(listen Square, 3D RPGs suck ass, go back to the nice old RPG style, and release all FFs on Gameboy or Gameboy advance, is that idiot Yamaushi let's you.)
Duh, as I said, the whole idea sux, PERIOD!
3d is not the problem, you dummy. It that the makers can't exploit the good thing that could be used with 3d!
don't miss me to much, I'll be back in a week (if you post my entry)
(to make sure this is posted: CIDOLFAS TELLS YOU NOT TO SEND HIM ATTACHMENTS)
If this isn't posted, I will tell everyone to send you attachments. So there.
I'm eager to see that, foo'! Mr. L ain't happy by your sensless arguments!
Yeah, I love getting all these great and deep e-mails. For all those concerned, a) Adamant tells me the attachment thing was just a joke; b) I never respond positively to threats; if anything, chances are lessened that you'll get printed; c) I usually never print anything that has the sentence "3D RPGs suck ass" in it without giving any reasons. The only reason this got in is 'cause I have nothing else. (But speaking of Bob And George, I hope everyone's been checking it out lately, because it guest stars a certain familiar blue reploid...) Anyway, let's go on to someone who actually has something to say: i.e. Richard C. Walls.
In my eyes, I've never played RPGs for gameplay purposes. I've always seen them as graphical slightly-interactive books. In a way, interactive movies are the same thing, only with a greater amount of eye-candy. I do believe RPGs are going toward the interactive movie trend, but I feel it is a good thing. I mean, the visual effects tell so much of the character's emotion, and paint a greater picture than text. As long as the plot + character development (my primary ideals in an RPG) remain high-quality, I feel that the interactive movie movement can do no more than make RPGs a more fun and interesting experience for players. Although I have yet to see an RPG with as great plot elements as the golden age of 16-bit RPGs, the quality of the games hasn't been horrible, and the graphical revolutions have added a dimension to the games that I haven't found before. The moment when the quality of the RPGs diminish, however, I'll be persecuting RPG companies with my life to spend more time on plot, but that hasn't happened as of yet, nor am I sure if it ever will. None the less, I hope the interactive movie trend continues to enrich the RPG experience positively, for it is much nicer to look at than the origin of RPGs.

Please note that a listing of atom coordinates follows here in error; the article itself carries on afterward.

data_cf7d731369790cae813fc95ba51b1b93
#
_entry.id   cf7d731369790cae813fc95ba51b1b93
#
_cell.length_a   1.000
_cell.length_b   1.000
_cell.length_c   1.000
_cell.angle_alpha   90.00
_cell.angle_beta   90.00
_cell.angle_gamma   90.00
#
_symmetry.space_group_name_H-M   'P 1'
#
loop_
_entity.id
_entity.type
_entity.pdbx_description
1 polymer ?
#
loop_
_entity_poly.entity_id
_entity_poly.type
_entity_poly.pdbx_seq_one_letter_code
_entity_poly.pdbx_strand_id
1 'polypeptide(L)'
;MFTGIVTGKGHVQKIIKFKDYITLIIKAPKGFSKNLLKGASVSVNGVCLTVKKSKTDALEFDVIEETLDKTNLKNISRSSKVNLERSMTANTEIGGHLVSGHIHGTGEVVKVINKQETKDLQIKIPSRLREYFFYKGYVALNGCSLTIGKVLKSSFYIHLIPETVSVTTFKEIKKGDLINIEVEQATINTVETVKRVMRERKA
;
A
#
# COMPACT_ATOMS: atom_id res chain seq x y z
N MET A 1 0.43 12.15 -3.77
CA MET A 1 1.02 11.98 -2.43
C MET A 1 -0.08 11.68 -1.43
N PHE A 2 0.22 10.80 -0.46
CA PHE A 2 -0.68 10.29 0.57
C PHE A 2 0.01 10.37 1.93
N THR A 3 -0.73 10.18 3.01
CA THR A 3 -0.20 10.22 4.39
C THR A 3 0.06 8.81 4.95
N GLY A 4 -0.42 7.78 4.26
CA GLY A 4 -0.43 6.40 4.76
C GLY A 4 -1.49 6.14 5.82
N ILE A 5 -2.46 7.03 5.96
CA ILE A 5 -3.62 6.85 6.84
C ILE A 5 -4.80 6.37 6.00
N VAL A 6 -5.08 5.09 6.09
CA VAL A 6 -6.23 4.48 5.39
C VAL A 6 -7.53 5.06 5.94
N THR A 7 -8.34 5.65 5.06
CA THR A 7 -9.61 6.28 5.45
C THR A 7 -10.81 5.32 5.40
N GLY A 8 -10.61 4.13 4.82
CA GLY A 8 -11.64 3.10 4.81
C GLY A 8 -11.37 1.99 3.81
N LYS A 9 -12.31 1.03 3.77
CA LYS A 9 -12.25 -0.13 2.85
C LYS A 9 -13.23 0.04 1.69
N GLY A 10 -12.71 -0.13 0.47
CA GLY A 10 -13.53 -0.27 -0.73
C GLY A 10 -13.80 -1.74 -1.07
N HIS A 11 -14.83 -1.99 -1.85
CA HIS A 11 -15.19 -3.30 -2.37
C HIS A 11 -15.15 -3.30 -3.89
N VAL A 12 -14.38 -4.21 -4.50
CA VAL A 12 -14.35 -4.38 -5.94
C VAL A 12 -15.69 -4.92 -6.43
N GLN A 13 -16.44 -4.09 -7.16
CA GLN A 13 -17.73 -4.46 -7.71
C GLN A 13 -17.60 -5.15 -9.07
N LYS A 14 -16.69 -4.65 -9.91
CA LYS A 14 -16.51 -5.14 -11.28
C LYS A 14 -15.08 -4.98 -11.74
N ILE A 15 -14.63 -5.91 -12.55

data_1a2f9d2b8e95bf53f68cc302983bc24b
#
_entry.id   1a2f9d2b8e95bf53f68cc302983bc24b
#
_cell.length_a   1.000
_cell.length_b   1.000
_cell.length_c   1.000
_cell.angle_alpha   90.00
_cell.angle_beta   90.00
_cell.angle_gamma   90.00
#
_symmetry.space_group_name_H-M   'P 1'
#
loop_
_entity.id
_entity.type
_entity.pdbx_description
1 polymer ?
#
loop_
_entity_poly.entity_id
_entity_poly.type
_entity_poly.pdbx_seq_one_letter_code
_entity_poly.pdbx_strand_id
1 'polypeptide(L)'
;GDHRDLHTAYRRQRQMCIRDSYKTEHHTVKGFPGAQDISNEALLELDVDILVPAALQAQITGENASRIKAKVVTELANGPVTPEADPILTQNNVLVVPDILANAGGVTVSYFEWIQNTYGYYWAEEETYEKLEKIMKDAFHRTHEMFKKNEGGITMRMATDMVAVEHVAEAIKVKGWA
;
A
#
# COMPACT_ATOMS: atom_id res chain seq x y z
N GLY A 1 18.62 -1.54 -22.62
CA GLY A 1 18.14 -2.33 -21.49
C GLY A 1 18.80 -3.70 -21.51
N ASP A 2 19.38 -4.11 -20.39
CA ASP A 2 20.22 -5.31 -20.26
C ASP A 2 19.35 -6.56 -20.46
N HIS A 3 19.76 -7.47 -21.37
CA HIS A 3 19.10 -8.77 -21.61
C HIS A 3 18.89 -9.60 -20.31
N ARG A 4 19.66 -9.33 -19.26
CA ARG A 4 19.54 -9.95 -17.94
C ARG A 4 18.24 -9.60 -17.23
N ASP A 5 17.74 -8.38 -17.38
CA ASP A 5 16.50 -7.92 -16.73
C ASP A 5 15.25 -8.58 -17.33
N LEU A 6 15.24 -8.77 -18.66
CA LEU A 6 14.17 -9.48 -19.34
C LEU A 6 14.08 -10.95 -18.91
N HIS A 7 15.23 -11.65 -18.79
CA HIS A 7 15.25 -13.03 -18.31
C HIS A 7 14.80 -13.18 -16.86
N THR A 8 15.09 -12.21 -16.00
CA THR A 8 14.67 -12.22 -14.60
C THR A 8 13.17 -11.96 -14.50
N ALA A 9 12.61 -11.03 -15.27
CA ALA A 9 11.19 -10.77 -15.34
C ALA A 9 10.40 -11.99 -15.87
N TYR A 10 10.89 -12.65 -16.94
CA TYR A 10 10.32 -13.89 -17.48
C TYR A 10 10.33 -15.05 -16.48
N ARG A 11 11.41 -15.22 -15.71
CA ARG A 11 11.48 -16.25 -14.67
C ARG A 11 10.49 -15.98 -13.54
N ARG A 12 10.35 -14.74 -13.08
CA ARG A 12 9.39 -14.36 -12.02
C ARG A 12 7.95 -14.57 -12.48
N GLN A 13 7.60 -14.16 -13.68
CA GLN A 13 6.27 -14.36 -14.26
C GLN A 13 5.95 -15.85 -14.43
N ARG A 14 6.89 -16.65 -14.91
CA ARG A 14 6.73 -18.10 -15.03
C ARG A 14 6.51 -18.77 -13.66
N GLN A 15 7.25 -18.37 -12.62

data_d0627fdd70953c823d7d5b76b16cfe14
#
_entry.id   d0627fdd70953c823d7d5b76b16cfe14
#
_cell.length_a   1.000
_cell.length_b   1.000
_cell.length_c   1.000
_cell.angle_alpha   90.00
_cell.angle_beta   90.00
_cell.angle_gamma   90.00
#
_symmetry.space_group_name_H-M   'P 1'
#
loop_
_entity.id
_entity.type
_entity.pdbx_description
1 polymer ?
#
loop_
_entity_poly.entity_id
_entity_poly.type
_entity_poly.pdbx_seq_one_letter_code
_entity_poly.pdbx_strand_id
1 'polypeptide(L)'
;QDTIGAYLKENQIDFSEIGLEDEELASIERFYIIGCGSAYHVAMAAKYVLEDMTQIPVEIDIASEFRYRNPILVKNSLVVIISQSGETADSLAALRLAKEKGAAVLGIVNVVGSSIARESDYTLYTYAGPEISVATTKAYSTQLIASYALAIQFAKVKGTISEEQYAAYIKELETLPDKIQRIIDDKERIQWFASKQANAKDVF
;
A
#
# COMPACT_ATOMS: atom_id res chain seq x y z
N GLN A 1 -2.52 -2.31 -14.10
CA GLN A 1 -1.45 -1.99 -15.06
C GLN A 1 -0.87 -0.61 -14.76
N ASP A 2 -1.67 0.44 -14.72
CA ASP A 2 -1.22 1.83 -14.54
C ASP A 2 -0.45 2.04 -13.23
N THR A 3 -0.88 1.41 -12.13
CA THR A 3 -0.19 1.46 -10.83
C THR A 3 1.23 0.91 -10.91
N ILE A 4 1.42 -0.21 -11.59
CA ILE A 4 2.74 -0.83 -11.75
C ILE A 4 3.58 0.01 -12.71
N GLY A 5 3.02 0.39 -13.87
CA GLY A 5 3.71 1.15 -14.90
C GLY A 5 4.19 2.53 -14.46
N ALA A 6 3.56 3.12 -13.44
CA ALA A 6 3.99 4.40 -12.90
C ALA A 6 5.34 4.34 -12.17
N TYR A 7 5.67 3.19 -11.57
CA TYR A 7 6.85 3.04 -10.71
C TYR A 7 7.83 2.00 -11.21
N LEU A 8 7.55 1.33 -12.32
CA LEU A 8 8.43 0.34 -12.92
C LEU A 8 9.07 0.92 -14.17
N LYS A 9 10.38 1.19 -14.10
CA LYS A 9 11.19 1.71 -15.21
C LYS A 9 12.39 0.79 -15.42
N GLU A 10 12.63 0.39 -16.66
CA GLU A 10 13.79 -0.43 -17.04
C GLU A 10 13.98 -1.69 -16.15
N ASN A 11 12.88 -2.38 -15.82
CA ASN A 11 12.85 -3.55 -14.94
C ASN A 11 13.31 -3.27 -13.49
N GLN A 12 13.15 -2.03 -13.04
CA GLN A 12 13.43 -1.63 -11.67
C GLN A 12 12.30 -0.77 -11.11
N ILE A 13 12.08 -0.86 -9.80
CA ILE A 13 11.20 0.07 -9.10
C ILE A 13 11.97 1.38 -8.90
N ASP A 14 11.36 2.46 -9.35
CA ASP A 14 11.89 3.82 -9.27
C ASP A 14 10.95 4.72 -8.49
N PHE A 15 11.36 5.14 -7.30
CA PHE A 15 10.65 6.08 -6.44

And again we have totally diametric views here. And both sides really make sense. This is fun. Our last entry is, oh no, LiteYear...
*Does his nifty gate thing, and appears in the middle of the Mailbag*
Hi all. So how was everyone's week?
Well, mine was absolutely perfect, for the fact that I am immune to the affects of song parodies, mainly because I haven't heard any of the songs that they are being related to. Nevertheless, I do enjoy going homicidal, especally if it allow me to inflict major pain on certain individuals by using torture methods that would not allowed to be disclosed on an F-rated mailbag. I could have done this before now, but I figured Lunaris would want in on this.
So, if you'll excuse us for a couple of minutes...
*Another gate appears, and both Lunaris and I step through it. The Gate remains open while electrical discharges, explosions, gunshots, and Lunaris' insane screams can be heard through it. After around 10 minutes of this, Lunaris and I step back through, and the gate shuts.*
Ah, that was refreshing. Been awhile since I've had that much fun. Unfortunely, T.G. wasn't home at the time, so to be safe, we had to destroy his computer along with every other computer within a 100-mile radius, and I didn't get to use any of my torture methods. *sigh* But since Cidolfas gets blamed for everything, he has to pay for all the damage we did.
Put it on my tab. Lunaris has racked up damages for about three small villages or Iceland, whichever comes first. Macc can lend me some money; he's got a big pile of it.